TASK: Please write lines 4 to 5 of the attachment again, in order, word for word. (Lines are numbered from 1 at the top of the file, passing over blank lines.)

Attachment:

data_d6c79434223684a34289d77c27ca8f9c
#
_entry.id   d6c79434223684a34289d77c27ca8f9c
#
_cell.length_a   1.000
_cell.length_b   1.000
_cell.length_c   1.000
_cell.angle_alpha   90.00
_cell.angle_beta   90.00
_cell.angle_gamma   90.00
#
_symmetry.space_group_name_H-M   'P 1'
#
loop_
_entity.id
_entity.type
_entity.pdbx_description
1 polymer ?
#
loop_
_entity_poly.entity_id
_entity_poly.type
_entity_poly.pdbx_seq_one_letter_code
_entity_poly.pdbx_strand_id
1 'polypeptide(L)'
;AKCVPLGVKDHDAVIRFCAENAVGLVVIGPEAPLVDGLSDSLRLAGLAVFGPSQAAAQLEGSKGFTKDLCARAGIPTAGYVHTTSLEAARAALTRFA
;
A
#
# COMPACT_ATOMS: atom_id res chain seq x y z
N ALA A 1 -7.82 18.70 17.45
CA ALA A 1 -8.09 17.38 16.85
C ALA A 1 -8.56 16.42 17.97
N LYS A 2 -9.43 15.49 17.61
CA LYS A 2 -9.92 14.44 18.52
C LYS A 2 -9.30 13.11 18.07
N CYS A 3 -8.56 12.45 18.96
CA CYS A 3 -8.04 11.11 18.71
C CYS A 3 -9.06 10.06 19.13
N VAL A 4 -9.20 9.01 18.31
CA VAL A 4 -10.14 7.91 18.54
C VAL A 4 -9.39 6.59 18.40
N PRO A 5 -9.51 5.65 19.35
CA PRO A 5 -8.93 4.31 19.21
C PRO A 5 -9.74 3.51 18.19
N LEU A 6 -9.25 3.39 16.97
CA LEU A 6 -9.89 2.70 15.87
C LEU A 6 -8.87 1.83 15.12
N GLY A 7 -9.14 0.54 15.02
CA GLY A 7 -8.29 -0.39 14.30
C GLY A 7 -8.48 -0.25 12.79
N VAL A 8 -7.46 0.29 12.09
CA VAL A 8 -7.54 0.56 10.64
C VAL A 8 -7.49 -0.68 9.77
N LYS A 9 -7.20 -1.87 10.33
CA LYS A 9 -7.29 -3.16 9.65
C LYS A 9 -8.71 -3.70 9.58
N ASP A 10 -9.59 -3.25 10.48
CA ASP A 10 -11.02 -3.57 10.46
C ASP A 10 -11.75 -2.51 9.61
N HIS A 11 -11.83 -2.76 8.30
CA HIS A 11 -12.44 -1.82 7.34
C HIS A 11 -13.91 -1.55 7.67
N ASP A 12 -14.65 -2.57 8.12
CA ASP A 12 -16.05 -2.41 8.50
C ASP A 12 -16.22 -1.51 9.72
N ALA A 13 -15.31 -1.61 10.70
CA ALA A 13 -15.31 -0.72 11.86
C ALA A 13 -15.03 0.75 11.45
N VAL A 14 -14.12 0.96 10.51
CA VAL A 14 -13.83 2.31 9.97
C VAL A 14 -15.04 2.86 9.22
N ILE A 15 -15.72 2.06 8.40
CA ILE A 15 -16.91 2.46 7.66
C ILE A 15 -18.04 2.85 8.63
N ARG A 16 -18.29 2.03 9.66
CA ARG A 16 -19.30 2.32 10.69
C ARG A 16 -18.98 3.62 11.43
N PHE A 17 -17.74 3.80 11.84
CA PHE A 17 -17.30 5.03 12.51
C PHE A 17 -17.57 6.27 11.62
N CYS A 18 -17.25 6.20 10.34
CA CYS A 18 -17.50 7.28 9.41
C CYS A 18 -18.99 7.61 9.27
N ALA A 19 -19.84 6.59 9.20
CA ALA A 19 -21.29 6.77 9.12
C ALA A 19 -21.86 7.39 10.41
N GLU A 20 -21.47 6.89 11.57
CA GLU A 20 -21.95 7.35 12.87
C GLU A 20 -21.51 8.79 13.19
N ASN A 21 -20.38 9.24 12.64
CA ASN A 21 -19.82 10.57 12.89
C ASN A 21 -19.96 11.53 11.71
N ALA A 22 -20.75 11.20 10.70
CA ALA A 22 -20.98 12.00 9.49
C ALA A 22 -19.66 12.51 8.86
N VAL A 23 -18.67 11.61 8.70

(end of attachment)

#
_cell.length_a   1.000